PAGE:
Credit card companies have a vested interest in identifying financial transactions that are illegitimate and criminal in nature. The stakes are high. According to the Federal Reserve Payments Study, Americans used credit cards to pay for 26.2 billion purchases in 2012. The estimated loss due to unauthorized transactions that year was US$6.1 billion. The federal Fair Credit Billing Act limits the maximum liability of a credit card owner to $50 for unauthorized transactions, leaving credit card companies on the hook for the balance. Obviously fraudulent payments can have a big effect on the companies’ bottom lines. The industry requires any vendors that process credit cards to go through security audits every year. But that doesn’t stop all fraud.


In the banking industry, measuring risk is critical. The overall goal is to figure out what’s fraudulent and what’s not as quickly as possible, before too much financial damage has been done. So how does it all work? And who’s winning in the arms race between the thieves and the financial institutions?


Gathering the troops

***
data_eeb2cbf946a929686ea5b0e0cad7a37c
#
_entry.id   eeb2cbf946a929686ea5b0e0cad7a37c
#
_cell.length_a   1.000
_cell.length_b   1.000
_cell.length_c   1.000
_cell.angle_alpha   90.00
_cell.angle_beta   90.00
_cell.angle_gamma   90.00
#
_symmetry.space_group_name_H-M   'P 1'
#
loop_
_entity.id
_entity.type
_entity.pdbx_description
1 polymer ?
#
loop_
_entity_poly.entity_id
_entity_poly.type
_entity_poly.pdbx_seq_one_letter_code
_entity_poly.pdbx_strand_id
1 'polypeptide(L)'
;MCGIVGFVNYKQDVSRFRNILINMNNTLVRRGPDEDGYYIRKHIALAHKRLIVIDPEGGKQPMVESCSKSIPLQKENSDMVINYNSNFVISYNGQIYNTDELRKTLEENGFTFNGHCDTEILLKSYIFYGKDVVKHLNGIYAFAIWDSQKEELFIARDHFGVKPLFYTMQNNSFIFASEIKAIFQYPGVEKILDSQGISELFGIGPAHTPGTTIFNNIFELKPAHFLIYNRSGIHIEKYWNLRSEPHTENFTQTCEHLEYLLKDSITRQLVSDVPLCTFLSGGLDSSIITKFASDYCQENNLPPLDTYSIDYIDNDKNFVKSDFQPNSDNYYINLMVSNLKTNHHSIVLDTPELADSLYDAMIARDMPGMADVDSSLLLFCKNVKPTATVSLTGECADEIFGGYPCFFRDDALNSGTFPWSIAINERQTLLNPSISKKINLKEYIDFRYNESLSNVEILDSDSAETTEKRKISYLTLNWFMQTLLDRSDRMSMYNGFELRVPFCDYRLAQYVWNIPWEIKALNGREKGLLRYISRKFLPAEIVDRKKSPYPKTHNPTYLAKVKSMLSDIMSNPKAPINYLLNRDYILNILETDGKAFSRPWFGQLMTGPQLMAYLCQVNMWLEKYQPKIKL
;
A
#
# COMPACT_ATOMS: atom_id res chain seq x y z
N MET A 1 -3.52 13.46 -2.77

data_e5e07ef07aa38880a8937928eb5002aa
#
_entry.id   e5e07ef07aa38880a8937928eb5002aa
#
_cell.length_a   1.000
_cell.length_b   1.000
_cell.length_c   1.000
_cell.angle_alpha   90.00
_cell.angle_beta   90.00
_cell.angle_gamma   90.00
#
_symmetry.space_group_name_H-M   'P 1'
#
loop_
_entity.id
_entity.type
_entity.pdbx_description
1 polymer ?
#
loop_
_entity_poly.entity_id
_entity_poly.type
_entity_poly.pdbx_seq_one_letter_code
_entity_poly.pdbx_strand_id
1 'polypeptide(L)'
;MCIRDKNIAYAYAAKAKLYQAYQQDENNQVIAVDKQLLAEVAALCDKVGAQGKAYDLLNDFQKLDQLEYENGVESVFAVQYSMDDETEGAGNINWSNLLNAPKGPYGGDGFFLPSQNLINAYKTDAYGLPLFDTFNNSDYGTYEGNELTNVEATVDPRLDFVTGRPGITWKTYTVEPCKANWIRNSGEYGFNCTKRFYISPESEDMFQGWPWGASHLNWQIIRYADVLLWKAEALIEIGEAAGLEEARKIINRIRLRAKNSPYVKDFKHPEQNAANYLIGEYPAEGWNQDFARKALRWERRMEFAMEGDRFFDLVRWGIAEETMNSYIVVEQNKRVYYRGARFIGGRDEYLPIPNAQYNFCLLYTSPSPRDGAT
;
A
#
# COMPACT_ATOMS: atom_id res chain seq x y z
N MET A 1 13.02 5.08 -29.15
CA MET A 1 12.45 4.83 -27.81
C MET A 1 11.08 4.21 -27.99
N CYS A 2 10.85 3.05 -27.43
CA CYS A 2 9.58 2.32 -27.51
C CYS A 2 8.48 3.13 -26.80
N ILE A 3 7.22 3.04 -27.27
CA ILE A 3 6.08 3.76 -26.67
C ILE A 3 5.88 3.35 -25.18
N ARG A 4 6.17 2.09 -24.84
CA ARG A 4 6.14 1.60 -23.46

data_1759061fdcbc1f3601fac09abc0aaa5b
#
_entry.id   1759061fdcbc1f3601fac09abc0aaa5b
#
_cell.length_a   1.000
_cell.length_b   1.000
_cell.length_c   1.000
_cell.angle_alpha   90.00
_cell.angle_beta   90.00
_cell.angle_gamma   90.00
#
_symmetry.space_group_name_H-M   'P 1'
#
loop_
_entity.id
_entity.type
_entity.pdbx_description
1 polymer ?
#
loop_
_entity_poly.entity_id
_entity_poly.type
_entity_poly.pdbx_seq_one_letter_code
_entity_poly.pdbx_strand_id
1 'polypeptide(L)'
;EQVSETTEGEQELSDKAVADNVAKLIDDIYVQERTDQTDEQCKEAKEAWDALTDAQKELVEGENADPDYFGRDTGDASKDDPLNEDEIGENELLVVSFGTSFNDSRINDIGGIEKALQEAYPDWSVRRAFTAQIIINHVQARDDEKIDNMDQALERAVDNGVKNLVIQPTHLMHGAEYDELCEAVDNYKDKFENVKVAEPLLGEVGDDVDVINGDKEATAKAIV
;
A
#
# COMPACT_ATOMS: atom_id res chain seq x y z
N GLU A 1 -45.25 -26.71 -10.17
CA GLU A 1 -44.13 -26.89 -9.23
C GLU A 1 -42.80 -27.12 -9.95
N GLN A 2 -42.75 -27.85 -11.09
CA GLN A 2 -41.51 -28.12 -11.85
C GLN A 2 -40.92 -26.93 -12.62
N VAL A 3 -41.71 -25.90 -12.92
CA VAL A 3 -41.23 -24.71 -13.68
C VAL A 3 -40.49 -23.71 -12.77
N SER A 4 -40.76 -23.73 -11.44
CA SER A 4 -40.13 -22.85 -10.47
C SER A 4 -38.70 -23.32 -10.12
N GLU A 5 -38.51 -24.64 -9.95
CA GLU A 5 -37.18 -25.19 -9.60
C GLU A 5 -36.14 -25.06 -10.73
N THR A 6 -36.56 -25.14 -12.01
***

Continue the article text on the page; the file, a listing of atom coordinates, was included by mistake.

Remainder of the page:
From the consumer perspective, fraud detection can seem magical. The process appears instantaneous, with no human beings in sight. This apparently seamless and instant action involves a number of sophisticated technologies in areas ranging from finance and economics to law to information sciences.


Of course, there are some relatively straightforward and simple detection mechanisms that don’t require advanced reasoning. For example, one good indicator of fraud can be an inability to provide the correct zip code affiliated with a credit card when it’s used at an unusual location. But fraudsters are adept at bypassing this kind of routine check – after all, finding out a victim’s zip code could be as simple as doing a Google search.


Traditionally, detecting fraud relied on data analysis techniques that required significant human involvement. An algorithm would flag suspicious cases to be closely reviewed ultimately by human investigators who may even have called the affected cardholders to ask if they’d actually made the charges. Nowadays the companies are dealing with a constant deluge of so many transactions that they need to rely on big data analytics for help. Emerging technologies such as machine learning and cloud computing are stepping up the detection game.

2 weeks ago

Security and Risk Online: 5 frauds you need to beware of

The recent demonetisation move in India has pushed us to move to a cash-free economy. This shift, which would have otherwise taken three years, is now expected to take just three to six months. Digital payments have also recently hit record transactions.